Behind a stand of trees on Islington Avenue., north of Highway 401, 18 town homes stand empty, boarded up since 2008.
In a city where housing is at a premium, it's rare that someone can afford to leave multiple properties vacant.
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The landlord, Toronto Community Housing, says the 1962-era, three-bedroom town homes are beyond repair; they're ridden with mould, and water has penetrated the foundation.
"Over the years, there was no money for repairs and maintenance," says TCH spokeswoman Lisa Murray. "Water got in through the roof. The roof was patched many times, but there's only so many times you can patch a roof."
The homes are just some of the 400 units TCH says it has closed because it doesn't have the money to do the structural repairs, and there's no money to tear them down.
It says another 7,500 of its subsidized units are not going to be fit for people to live in if TCH doesn't get new funding to fix them.
"My worst nightmare is to have to tell those families that they have to leave the unit because it's not habitable and I have no place for them to go," says Greg Spearn, president and interim CEO of TCH.
He took CBC News on a tour of one of the high-rises TCH owns in downtown Toronto.
In need of more than a patch
Many of the corporation's 2,100 buildings are 50 years old. They've been patched but now need structural repairs for roofs, leaky water pipes, single-pane windows, and exterior cladding on buildings that don't keep water out, says Spearn.
Patches of concrete in the lower-level garage had fallen from the roof, rebar holding the concrete had rusted, and water was leaking from pipes and behind walls.
'My worst nightmare is to have to tell those families that they have to leave the unit because it's not habitable and I have no place for them to go.' - Greg Spearn, president, Toronto Community Housing
It's no longer safe for drivers to park their cars in this garage — a big concern because the garage is part of the foundation for the building, says Spearn.
"The major structural items have to be taken care of because without that, there's no point fixing a unit if you're going to have a building failure," he says.
After years of neglect, TCH says it is making a dent in upgrading its buildings. The city has put up the money for structural repairs, but that well runs dry early next year.
Show me the federal money
The city's housing advocate, Counc. Ana Bailão, says she's going to pay close attention to what the federal government has to offer in its budget, which will be announced on March 22.
She and Mayor John Tory took the federal Minister of Infrastructure Amarjeet Sohi on a tour of the revitalized Regent Park in January. The minister and Prime Minister Justin Trudeau have said they are committed to spending $20 billion on infrastructure, including social housing, over the next 10 years.
"One of the things we didn't have in the past is the availability to use federal funds for the repairs," says Bailão. "We are hoping this federal budget is going to give us the flexibility to use that cash to do those repairs that we need."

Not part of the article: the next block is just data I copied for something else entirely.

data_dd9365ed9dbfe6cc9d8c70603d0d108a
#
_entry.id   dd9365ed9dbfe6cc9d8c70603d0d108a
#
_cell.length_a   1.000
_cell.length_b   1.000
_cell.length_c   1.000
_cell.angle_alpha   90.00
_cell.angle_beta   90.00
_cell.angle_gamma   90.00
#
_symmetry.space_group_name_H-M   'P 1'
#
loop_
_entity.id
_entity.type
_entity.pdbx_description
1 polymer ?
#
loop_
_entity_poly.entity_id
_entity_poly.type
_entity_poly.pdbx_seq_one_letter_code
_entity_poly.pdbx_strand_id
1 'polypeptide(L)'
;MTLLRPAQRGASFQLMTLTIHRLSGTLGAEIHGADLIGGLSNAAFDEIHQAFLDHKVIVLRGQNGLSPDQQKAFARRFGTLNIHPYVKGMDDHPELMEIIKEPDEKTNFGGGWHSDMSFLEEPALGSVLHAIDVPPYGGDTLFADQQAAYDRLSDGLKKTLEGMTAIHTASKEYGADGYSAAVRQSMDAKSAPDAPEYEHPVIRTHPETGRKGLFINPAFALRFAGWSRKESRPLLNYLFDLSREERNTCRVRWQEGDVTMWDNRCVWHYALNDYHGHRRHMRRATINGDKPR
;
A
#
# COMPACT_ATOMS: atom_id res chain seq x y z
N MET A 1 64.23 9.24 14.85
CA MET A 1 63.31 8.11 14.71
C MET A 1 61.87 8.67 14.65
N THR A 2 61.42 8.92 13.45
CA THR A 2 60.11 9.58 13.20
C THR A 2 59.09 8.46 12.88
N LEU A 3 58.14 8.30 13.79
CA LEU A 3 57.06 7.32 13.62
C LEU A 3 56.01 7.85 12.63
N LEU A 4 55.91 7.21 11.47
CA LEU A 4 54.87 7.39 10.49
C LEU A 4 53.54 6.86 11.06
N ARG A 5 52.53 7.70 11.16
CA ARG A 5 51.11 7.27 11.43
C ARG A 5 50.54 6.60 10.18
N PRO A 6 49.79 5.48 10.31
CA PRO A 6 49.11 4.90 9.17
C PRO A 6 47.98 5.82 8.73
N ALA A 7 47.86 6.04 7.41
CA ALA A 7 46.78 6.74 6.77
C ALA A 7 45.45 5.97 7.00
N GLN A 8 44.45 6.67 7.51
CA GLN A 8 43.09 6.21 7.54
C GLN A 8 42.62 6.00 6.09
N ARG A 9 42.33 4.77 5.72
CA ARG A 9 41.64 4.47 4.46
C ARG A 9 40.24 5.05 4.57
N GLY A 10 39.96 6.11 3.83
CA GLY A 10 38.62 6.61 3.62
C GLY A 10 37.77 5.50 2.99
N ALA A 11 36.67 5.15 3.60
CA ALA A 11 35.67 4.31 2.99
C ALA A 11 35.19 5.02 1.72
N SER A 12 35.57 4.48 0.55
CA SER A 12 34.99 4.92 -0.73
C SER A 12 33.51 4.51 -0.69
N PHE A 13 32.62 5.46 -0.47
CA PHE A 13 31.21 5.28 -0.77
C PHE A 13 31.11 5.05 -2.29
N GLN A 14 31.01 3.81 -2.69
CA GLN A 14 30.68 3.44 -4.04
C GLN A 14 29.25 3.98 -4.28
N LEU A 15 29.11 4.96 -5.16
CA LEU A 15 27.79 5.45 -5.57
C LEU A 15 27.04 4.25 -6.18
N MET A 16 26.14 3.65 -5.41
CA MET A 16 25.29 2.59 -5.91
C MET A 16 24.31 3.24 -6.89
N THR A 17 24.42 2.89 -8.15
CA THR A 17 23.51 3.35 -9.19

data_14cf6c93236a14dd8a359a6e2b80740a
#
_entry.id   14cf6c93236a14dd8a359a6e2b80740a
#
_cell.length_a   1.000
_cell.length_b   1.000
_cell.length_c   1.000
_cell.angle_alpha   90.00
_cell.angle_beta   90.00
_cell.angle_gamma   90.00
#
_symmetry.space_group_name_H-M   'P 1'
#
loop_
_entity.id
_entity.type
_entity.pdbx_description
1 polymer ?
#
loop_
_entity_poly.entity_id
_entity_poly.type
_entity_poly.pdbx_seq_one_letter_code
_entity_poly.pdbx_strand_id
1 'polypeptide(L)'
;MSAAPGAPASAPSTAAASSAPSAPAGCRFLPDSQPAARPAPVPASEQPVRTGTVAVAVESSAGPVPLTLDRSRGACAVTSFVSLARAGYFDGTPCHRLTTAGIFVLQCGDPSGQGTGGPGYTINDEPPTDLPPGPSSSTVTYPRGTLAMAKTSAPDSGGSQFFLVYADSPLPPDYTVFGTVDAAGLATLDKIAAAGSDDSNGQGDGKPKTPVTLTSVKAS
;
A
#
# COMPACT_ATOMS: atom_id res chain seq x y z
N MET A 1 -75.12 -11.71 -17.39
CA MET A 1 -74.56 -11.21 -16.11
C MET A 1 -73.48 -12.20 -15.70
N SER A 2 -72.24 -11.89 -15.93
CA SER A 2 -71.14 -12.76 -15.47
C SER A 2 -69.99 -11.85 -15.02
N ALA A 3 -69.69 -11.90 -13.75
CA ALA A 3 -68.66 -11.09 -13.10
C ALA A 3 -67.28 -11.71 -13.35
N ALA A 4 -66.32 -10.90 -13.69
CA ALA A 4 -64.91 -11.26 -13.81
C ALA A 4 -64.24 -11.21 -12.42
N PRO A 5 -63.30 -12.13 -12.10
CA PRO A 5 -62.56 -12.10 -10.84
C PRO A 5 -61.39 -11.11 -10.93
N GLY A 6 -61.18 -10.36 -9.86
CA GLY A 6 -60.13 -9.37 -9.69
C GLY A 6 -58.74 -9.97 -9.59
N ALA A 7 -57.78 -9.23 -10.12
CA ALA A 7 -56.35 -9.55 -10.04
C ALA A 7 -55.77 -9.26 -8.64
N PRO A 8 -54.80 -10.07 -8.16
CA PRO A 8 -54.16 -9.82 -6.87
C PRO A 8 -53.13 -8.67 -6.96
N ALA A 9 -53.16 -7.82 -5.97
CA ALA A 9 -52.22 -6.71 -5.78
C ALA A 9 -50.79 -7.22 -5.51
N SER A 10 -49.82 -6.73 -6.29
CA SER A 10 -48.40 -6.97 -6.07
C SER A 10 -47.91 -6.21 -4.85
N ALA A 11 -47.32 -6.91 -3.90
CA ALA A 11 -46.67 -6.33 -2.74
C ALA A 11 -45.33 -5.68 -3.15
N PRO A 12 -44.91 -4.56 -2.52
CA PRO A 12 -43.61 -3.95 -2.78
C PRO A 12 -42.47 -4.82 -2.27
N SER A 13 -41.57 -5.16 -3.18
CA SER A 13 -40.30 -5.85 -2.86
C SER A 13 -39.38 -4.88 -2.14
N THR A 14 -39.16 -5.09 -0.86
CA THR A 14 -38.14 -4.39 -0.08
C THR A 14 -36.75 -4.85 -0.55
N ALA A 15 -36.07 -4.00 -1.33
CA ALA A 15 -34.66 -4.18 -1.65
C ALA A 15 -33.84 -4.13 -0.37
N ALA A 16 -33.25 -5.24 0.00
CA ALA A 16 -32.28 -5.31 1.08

TCH is the city's biggest subsidized housing provider with about 60,000 units. But there are other providers, including non-profit groups, and they're in trouble, too.
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"We have about this decade to work with them [the other groups] so it never gets to the point of TCH," says Bailão. "But some of these non-profit housing providers are starting to come to the city because they are also in dire condition."
There's no reason for the federal government to back away from its commitment to social housing, says Toronto MP Adam Vaughan.
"There are dollars on the table for green infrastructure and retrofitting and repairing social housing, affordable housing and co-ops," says the former city councillor.
But Toronto will have to wait for the budget to find out the exact dollar amounts, he says.
There may be some good news for the social housing sector on Monday, when Ontario's housing minister is expected to release a long-term affordable housing strategy.
The number of people who are on the waiting list for low-income housing in the city continues to grow. At the end of last year, there were more than 95,000 families or individuals on the list, while the number of people who are housed year-to-year has dropped according to Housing Connections, the city-run service that manages the waiting list for Toronto.
The corporation's CEO says the situation is demoralizing for the community — there is a longer-than-ever waiting list, and existing tenants are uncertain whether their unit might be next to be close.
"Some of our residents will not tell us when they have leakage problems because they don't want to be moved out of the unit. They'd rather stay in the community or stay with the assurance that at least they have a roof over their head."